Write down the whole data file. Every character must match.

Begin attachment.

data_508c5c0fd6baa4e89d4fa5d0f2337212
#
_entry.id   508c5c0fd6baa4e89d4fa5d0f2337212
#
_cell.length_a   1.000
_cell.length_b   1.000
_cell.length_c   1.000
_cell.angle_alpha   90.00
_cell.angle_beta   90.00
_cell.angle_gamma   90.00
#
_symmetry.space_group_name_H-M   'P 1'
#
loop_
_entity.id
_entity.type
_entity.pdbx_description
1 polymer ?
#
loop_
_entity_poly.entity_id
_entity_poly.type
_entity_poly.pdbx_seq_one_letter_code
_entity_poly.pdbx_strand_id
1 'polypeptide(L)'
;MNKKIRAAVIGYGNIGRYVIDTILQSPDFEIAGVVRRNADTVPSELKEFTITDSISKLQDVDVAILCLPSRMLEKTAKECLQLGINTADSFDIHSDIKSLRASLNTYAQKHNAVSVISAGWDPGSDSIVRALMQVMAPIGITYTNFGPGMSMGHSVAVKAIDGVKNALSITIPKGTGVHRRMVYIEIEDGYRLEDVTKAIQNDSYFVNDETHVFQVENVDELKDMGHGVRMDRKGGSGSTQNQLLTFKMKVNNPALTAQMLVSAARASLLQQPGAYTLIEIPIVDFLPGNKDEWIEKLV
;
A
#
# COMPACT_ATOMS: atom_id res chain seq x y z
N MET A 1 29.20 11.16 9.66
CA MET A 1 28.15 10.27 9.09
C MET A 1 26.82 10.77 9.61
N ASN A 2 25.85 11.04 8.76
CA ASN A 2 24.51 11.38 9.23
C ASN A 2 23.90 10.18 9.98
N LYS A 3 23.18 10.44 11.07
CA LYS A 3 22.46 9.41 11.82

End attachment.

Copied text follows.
data_508c5c0fd6baa4e89d4fa5d0f2337212
#
_entry.id   508c5c0fd6baa4e89d4fa5d0f2337212
#
_cell.length_a   1.000
_cell.length_b   1.000
_cell.length_c   1.000
_cell.angle_alpha   90.00
_cell.angle_beta   90.00
_cell.angle_gamma   90.00
#
_symmetry.space_group_name_H-M   'P 1'
#
loop_
_entity.id
_entity.type
_entity.pdbx_description
1 polymer ?
#
loop_
_entity_poly.entity_id
_entity_poly.type
_entity_poly.pdbx_seq_one_letter_code
_entity_poly.pdbx_strand_id
1 'polypeptide(L)'
;MNKKIRAAVIGYGNIGRYVIDTILQSPDFEIAGVVRRNADTVPSELKEFTITDSISKLQDVDVAILCLPSRMLEKTAKECLQLGINTADSFDIHSDIKSLRASLNTYAQKHNAVSVISAGWDPGSDSIVRALMQVMAPIGITYTNFGPGMSMGHSVAVKAIDGVKNALSITIPKGTGVHRRMVYIEIEDGYRLEDVTKAIQNDSYFVNDETHVFQVENVDELKDMGHGVRMDRKGGSGSTQNQLLTFKMKVNNPALTAQMLVSAARASLLQQPGAYTLIEIPIVDFLPGNKDEWIEKLV
;
A
#
# COMPACT_ATOMS: atom_id res chain seq x y z
N MET A 1 29.20 11.16 9.66
CA MET A 1 28.15 10.27 9.09
C MET A 1 26.82 10.77 9.61
N ASN A 2 25.85 11.04 8.76
CA ASN A 2 24.51 11.38 9.23
C ASN A 2 23.90 10.18 9.98
N LYS A 3 23.18 10.44 11.07
CA LYS A 3 22.46 9.41 11.82